Re: Red Hat 7.2

Anonymous's picture

If your father knows nothing about computers, than Linux is the best system for him. Windows is actually quite hard to use, but because many people have some DOS or Windows3.1 background, the oddities of Windows look to them natural.

For instance, rather than complaining why do they go to "Start" to log off, they are asking "Where in my Linux is the Start". Or they press Ctr-Alt-Del on Linux rather than being puzzled, where is the Logoff icon in Windows.

People who come from Windows backround do not realize, that Linux is easier to use and complain, that it does not handle just like Windows. Of course not, how otherwise it could be any better? I watched people spoiled by easy Linux interface try for hours to log off Windows, not being able to find Windows quirky way of doing it.

If he already had the cheapest scanner and Camera, you might not be able to have driver for it. However, you can find for him scanner, that and Camera, that will work better than in Windows.

But wait a minute you said His scanner? What does he do with a scanner, if he knows nothing about computers?

Re: Red Hat 7.2

Anonymous's picture

Yeah, you just don't understand how intelligent and easy Linux is to use. You Windows users were taught everything the wrong way. Now when you see a system doing things right you want it to behave wrong like Windows.

Re: Red Hat 7.2

Anonymous's picture

To anonymous about his "Horrible Review"..

By the read I got out of your comment, you must be working for Microsoft, or know absolutely diddly about computers and OS's!!! All the statements you made indicate you can't do anything on Linux and that the OS is unusable.

To that, I say, go pander back to Mr. Balmer and all and stay the heck out of the Linux community areas and comment not on stuff you know absolutely nothing about...!!! I won't even bother to tell you what I used for Digital photo work, Digital audio production work, and what gaming I can do... You obviously are a Microsoft bigeot... Go back to your room and play with your Microsoft product... Stay the heck out of here...

Re: Red Hat 7.2

sjlinuxfreak's picture

No RH or any other Linux distro isn't for anyone, but you are definitely wrong on most of your assumptions. First off, you must not know much about computer networking if you couldn't get it working! I have a network at home with Windows 2000 AS, Win98SE, 2 RH7.2 workstations and a RH7.2 laptop. The laptop uses the linksys WAP11 (Model# WAP11), and the Linksys Wireless PCMCIA network adapter (Model# WPC11). All I did was place the card into my laptop, and hook the WAP11 to my router. Do you know what happened? It worked. You want to alk about what blows? MS! WinME refuses to get to the Internet, but it can see my network. All my other workstaions have no problem getting to the Internet. ME blows, and Microsoft knew it. Try using the wavlan module for the wireless adapter. And use a static address for your card, this way if DHCP doesn't see it, it won't hang, oh and MS doeas the same thing when it can't get a DHCP address. Unplug a PC from the network, and reboot. You may be there for a while! I have Ximian running on my one desktop, and haven't had a problem yet. Infact I have been using Ximian since it first allowed you to download their software. All programs have dependecy issues, it is just that MS hides them with their bloated software, and a kernel so huge it takes tens of millions of code to run it.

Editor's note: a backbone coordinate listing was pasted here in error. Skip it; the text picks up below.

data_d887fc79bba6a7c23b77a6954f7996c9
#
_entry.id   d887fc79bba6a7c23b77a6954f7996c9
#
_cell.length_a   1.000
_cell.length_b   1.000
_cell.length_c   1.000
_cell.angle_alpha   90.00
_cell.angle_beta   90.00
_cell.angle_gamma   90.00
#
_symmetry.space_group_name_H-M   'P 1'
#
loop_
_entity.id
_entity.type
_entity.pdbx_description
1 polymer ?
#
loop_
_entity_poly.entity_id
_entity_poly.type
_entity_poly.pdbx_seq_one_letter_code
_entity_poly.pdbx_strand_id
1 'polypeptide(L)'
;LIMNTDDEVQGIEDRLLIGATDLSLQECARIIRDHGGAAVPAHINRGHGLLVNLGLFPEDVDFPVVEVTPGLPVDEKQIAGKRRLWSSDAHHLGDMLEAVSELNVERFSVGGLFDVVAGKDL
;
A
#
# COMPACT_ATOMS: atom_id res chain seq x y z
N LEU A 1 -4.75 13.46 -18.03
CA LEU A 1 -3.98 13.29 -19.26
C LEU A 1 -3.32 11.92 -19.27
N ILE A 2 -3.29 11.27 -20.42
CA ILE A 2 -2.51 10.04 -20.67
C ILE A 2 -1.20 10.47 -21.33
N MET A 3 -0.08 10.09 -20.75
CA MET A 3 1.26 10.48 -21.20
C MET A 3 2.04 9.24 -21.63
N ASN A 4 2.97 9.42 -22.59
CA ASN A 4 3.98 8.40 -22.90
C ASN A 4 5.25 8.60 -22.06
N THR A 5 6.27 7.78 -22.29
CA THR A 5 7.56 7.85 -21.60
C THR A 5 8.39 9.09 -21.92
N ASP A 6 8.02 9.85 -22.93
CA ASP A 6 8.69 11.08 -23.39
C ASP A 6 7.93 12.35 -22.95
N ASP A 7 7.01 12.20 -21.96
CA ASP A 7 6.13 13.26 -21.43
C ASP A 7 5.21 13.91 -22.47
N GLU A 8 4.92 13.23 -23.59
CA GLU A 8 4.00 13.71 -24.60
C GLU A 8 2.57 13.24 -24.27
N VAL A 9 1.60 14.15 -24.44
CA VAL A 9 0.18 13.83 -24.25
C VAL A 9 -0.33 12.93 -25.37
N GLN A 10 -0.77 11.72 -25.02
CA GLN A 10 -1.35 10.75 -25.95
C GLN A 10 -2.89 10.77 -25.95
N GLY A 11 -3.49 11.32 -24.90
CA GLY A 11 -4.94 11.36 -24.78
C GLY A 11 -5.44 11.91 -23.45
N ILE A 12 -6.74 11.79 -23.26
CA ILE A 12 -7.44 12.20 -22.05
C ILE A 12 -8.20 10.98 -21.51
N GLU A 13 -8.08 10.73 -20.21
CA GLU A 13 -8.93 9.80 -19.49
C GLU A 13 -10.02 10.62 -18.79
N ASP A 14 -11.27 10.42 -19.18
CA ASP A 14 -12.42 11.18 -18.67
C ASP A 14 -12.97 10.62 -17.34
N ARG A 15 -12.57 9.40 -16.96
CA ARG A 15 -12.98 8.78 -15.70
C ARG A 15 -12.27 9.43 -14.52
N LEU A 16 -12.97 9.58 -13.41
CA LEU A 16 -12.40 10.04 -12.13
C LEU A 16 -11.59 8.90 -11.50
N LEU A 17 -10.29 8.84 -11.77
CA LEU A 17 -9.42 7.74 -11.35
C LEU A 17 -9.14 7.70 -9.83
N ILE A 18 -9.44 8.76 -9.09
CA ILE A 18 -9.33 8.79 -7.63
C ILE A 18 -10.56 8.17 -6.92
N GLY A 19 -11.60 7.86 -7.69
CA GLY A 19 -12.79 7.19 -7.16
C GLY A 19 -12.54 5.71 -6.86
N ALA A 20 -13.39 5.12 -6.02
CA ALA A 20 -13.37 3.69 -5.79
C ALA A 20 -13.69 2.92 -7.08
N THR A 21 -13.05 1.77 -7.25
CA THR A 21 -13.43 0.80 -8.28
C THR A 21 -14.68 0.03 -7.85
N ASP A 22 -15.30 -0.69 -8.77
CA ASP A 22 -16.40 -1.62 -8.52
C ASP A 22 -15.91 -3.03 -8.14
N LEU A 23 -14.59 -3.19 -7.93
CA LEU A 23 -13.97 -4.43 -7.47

So you have run and tested RH 7.2 on various systems. Have you done the same with Windows? I will bet you any amount of money, you can find the same problems if you try. You are just looking for problems with Linux, and that is your downfall. There are a ton of digital cameras and scanners that work wit Linux, and they are bringing in more everyday. Try going to and downloading the newest drivers. There are plenty of devices that run on Linux. I have a Umax USB scanner and a Kodak DC240 and an HP PhotoSmart 318 that works with Linux. You can go to for more info on how to use these things. The instructions on the LinuxDoc site are way more comprehensive than you would get for a product running on Windows.

For the record. Know this! MS has trained you never to have to worry about things like this. And yes, for many people it has been a good thing. I personally do not think you have done all the testing you claim, except I think that you did try Mandrake. Only because that was your first and only piece of concrete evidence that something worked elsewhere. You seem to be looking at why Linux is bad instead of using Linux the way you like it, personalized. And if you are scanning pics in, The Gimp is one of the best programs you can use. It is just as good as Photoshop, and it is free. As for Office Apps. I have been using StarOffice since 5.0, and OpenOffice since its inception. In fact, if it was as bad as you claim, then why am I working in a full MS Shop, using Linux/SO/OO/Evolution, and nobody can tell nor do I have many problems? Yes there are some problems, but you don't think a GPF or BSOD are problems either? Wherever you go, you need to know there is no perfect system out there, and that you will sooner or later have to deal with bug and defective programming. do not set the blame on one person or company, but rather know it is no different wherever you stand.